Rosé – the Provence speciality: People drink rosé in the summer, preferably well chilled and sitting on a shaded terrace overlooking the Mediterranean. What is in your glass is really not that important.
This is the stereotype view of rosé wine but not always true anymore for rosé wines can now be excellent food wines and enjoyable without a view of the Mediterranean. But is has to be a good rosé. And a good rosé is not made by the method called saignée (bleeding). At least according to François Millo in the Drinks Business.
François Millo is the president of CIVP (Comité Interprofessionnel des Vins de Provence) and he believes that producers using the saignée method really makes a red wine and then accidentally they produce a rosé wine as a by-product.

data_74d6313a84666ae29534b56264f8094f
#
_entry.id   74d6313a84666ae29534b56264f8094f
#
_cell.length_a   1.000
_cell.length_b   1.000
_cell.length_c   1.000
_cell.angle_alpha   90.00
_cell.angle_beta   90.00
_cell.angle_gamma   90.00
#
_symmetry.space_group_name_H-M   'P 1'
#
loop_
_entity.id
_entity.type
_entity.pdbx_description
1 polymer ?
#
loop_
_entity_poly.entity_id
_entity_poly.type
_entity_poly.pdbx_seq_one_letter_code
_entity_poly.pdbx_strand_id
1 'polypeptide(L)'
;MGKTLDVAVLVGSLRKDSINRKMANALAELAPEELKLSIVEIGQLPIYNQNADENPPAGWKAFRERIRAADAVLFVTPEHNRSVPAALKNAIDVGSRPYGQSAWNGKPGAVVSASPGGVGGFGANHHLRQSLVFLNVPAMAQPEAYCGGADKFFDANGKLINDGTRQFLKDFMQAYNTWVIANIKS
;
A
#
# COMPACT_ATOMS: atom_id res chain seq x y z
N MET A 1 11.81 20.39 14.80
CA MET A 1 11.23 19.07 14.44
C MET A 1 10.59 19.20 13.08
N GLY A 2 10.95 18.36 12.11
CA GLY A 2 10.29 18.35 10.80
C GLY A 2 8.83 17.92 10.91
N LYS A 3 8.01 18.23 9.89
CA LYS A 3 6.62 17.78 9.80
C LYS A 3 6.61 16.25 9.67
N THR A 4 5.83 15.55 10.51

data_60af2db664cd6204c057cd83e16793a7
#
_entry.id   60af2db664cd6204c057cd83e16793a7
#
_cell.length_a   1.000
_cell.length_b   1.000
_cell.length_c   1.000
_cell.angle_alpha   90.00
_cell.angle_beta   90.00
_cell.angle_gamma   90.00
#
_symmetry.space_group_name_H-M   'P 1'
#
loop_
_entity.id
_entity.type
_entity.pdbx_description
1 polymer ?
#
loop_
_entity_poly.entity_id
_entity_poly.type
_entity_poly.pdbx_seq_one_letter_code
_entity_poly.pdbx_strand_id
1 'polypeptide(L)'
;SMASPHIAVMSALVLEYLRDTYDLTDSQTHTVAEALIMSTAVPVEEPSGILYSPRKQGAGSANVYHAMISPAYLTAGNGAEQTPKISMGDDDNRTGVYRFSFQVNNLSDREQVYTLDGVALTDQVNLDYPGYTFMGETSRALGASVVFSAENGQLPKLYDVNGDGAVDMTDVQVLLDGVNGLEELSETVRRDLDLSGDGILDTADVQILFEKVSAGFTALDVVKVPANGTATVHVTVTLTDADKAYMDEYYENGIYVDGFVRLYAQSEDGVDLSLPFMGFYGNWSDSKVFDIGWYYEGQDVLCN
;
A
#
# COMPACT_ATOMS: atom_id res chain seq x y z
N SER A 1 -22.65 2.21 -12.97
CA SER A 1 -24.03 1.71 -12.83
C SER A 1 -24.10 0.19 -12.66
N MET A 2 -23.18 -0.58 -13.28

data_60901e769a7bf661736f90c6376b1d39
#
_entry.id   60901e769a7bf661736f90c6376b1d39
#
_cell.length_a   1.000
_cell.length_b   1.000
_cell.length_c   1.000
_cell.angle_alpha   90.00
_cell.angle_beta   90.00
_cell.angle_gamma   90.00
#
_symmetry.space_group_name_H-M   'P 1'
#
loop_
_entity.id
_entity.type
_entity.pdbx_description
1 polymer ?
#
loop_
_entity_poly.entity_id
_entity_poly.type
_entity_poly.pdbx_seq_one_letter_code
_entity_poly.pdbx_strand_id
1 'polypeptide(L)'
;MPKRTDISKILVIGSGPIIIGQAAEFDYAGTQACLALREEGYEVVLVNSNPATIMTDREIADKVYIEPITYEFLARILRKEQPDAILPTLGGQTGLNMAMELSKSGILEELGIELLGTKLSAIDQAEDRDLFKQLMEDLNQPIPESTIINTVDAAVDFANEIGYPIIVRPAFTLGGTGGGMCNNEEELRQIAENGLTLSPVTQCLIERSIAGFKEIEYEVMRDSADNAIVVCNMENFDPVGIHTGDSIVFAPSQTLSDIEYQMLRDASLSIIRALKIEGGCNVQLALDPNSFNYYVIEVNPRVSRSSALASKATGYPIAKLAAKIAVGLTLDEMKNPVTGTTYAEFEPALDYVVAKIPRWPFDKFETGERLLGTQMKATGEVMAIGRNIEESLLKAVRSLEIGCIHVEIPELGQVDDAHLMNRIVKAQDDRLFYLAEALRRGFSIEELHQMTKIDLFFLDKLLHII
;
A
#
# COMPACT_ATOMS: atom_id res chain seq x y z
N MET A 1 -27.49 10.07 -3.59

The saignée method means that you start making a red wine and after a certain time you draw off a certain amount of juice from the tank. This juice is fermented separately and turned into a rosé wine. The red wine that remains in the tank gets a bit more concentrated.
In Provence they rarely use this method. Which is not that surprising. 85% of the wines produced in Provence is rosé so it is by far the most important product. So naturally they have rosé wines in mind when determining for instance the harvest date. This is important because grapes for rosé are usually harvested a little earlier than grapes for red wines.
In Provence they want their rosé wines as pale as possible. This is achieved with only a short period of skin contact. In fact, sometimes Provence rosé is so pale that you almost believe that you are drinking a white wine.
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